NEW DELHI: India said today it will continue to engage with China to find a mutually acceptable solution to the Dokalam standoff, but underlined that incidents like one in Ladakh three days ago were not in the "interest of either side".
"Today, I can confirm that there was an incident at Pangong Tso on August 15. This was subsequently discussed by the local army commanders of the two sides. Such incidents are not in the interest of either side. We should maintain peace and tranquillity," external affairs ministry spokesperson Raveesh Kumar said.
However, he did not confirm whether the incident involved stone pelting or use of rods and asserted that, "I just said there was an incident." He also emphasised that the incident should not be linked with what was happening in any other sector.
Kumar also did not confirm whether Prime Minister Narendra Modi will travel to China next month to attend Brazil-Russia-India-China-South Africa (BRICS) summit, saying he does not have any information about it.
Asked about the current status of the standoff, he said, "It is a sensitive issue... We will continue to engage with China to find a mutually acceptable solution. Peace and tranquillity in border areas are important pre-requisites for smooth development of bilateral relations."
However, he quipped, "I am not an astrologer, so cannot predict", when asked by when the Dokalam standoff will be resolved.
In the context of the Ladakh incident, he said two border personnel meetings (BPMs) had taken place between Indian border guards and Chinese troops recently.
He said one BPM had taken place at Chushul on August 16 and another one at Nathu La a week before.
Asked if China has shared hydrological data with India in the backdrop of floods in Assam, Kumar said there is an existing expert-level mechanism, established in 2006, and there are two MoUs under which China is expected to share hydrological data on rivers Sutlej and Brahmaputra with India during the flood season of May 15 to June 15.
"For this year, we have not received hydrological data from the Chinese side," the spokesperson said.
However, he added that it was "premature" to link it with the floods in Assam as there can be "technical reasons" behind China not sharing the data.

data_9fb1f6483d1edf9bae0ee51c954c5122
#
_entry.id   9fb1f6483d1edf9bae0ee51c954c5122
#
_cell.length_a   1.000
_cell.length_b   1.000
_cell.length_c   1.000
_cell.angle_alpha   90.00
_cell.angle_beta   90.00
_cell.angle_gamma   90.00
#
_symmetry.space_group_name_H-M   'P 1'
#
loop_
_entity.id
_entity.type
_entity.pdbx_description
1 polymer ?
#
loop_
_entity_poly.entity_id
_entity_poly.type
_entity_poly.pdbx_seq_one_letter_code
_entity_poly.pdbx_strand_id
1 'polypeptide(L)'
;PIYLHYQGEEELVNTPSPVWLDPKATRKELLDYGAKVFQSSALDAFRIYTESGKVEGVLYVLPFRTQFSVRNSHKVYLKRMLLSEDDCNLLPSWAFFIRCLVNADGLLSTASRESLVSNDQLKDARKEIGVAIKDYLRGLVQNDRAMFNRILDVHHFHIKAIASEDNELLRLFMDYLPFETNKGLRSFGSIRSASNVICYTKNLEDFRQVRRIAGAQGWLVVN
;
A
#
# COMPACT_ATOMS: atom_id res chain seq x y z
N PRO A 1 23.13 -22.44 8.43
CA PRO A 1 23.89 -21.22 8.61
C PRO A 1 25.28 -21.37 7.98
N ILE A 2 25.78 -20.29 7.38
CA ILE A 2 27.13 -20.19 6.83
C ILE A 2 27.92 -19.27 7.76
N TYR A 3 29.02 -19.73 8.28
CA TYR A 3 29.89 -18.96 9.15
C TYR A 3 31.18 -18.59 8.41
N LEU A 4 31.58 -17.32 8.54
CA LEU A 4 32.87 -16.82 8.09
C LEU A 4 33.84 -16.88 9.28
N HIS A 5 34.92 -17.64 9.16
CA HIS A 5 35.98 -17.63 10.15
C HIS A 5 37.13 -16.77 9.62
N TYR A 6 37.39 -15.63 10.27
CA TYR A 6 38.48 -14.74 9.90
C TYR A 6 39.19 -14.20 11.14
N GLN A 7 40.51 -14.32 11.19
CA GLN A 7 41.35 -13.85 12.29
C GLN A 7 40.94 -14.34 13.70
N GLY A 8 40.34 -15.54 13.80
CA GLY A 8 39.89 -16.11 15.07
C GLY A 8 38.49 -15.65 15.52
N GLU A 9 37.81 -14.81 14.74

He also noted that in view of floods in Bihar, India was closely coordinating with Nepal, both at Centre and state-level.
Asked about the reported comments of the Japanese Ambassador on Dokalam face off and if India welcomes it, Kumar gave a very guarded reaction, saying the remarks speak for themselves.
The Japanese ambassador was quoted in media as saying that no country should use unilateral forces to alter the status of Dokalam.
"We recognise Dokalam is a disputed area between Bhutan and China and two countries are engaged in border talks... We also understand that the India has a treaty understanding with Bhutan that's why Indian troops got involved in the area," the ambassador had reportedly said.
Reacting to the Japanese ambassador's comments, Chinese foreign ministry in Beijing said, "I want to remind him not to randomly make comments before clarifying relevant facts. In the Donglong (Dokalam) area, there is no territorial dispute.
The boundary has been delimited and recognised by the two sides."
Kumar also refused to divulge details of communication by other countries to India on the Dokalam issue.
Asked about a video, posted by Chinese state-run media, which portrayed Indians in a very poor taste, he said he does not want to "dignify" it with a response.
On the tense situation in the Korean peninsula, Kumar said India understands growing concerns among international community on the situation in that region.
India's position is consistent that there should be a peaceful resolution of the issue, he added.
The reaction comes amid an exchange of aggressive rhetoric between North Korea and the US over Pyongyang's nuclear ambitions and missile program.